But musical comedies like Garrett's--or the equally popular counterpart, gospel shows, also known as "Mama plays"--attract the big crowds. It is a phenomenon that Eastman notes with a bit of envy. Sure, his productions are challenging and artful; but while integrity may bring personal satisfaction, it certainly doesn't put butts in seats.
"We have often thought, what is it that brings people there?" he says. "In fact, we have had people ask why doesn't Jubilee do some 'good' shows like Shelly Garrett's. It makes me feel a bit strange. I don't particularly like to do minstrel shows."
It is a provocative dichotomy. At a time when black theater figures like Wilson, Jeffrey Wright, and Savion Glover have made strides on Broadway, integrating themselves into major theater companies, there is a growing, utterly separate black theater presence, rejected by critics, embraced by audiences. It is outside the "traditional" road black theater has taken--that of aping white community theaters--and has created its own space.
But this popular theater is not without its controversy. The nonprofit black community theaters have seen their dwindling audiences get siphoned away by these feel-good upstarts. The upstarts challenge the very notion of purposeful, uplifting, inspiring theater.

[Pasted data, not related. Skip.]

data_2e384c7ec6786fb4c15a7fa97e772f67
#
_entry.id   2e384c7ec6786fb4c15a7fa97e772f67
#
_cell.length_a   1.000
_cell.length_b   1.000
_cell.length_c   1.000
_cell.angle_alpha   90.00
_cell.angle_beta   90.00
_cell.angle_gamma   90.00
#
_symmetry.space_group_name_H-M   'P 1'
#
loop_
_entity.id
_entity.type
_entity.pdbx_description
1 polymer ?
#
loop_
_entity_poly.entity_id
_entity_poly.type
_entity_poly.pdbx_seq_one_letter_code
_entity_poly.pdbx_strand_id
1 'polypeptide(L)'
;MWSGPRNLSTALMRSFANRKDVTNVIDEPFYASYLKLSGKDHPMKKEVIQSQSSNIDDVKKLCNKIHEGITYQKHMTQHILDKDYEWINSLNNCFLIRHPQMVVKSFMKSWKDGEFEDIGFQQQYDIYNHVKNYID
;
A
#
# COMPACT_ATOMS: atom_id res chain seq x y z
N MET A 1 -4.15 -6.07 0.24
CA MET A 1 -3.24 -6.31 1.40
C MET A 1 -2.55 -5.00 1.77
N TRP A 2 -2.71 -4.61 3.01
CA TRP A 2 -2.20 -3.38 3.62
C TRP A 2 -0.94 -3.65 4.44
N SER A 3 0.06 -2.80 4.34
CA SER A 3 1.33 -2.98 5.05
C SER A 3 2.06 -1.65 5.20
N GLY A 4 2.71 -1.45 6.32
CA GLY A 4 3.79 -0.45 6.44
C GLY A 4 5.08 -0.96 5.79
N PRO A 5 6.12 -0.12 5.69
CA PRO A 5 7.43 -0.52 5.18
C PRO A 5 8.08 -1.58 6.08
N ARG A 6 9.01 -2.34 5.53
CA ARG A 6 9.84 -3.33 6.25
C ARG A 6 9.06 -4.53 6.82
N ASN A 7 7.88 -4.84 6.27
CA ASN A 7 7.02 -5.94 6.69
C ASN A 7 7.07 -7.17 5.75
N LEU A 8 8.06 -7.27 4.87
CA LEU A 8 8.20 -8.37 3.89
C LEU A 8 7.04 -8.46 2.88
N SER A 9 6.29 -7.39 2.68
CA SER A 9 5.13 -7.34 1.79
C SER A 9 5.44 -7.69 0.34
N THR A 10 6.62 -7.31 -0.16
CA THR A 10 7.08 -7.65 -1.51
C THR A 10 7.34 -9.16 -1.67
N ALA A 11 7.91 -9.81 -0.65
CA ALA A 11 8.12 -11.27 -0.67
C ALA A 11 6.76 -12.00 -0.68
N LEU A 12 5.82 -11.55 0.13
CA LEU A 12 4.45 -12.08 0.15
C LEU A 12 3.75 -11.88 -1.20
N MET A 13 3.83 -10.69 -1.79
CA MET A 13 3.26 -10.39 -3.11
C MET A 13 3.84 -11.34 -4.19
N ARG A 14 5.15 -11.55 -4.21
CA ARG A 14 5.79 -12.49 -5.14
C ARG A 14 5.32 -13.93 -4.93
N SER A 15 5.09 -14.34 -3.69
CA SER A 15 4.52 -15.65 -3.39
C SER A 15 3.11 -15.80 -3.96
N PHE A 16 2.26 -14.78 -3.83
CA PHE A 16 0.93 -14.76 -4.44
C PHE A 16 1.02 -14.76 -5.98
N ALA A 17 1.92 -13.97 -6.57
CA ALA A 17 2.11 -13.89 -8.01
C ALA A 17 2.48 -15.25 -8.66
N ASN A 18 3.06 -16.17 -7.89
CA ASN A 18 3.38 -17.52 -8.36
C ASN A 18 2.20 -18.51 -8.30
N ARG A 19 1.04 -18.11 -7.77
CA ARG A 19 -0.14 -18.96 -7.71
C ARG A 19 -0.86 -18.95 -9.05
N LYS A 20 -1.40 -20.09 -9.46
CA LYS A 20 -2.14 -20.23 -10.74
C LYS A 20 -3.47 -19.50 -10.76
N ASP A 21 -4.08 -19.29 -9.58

"I have resigned myself to the fact that the majority of the audience is relatively naive," Eastman says. "The majority of the people who see these shows have had no previous theater experience to compare it to."
Woodie King says he knows what's good for black theater-going audiences, and it isn't cut-down comedies or gut-bucket gospel extravaganzas. King, who has run the New Federal Theater, a black-oriented theater company in New York City, for the last 27 years, complains that these plays are not legitimate forms of theater.
"The producers of these plays are not about to do anything to raise the level of consciousness of the audience," he says.
One catches a whiff of class war from these practitioners of "legitimate" theater. The naive audiences that come to these shows are culled from--as King says--"workers at McDonald's or Wendy's who now can find something they can relate to."
He hastily adds, however, that "I have no problem with that."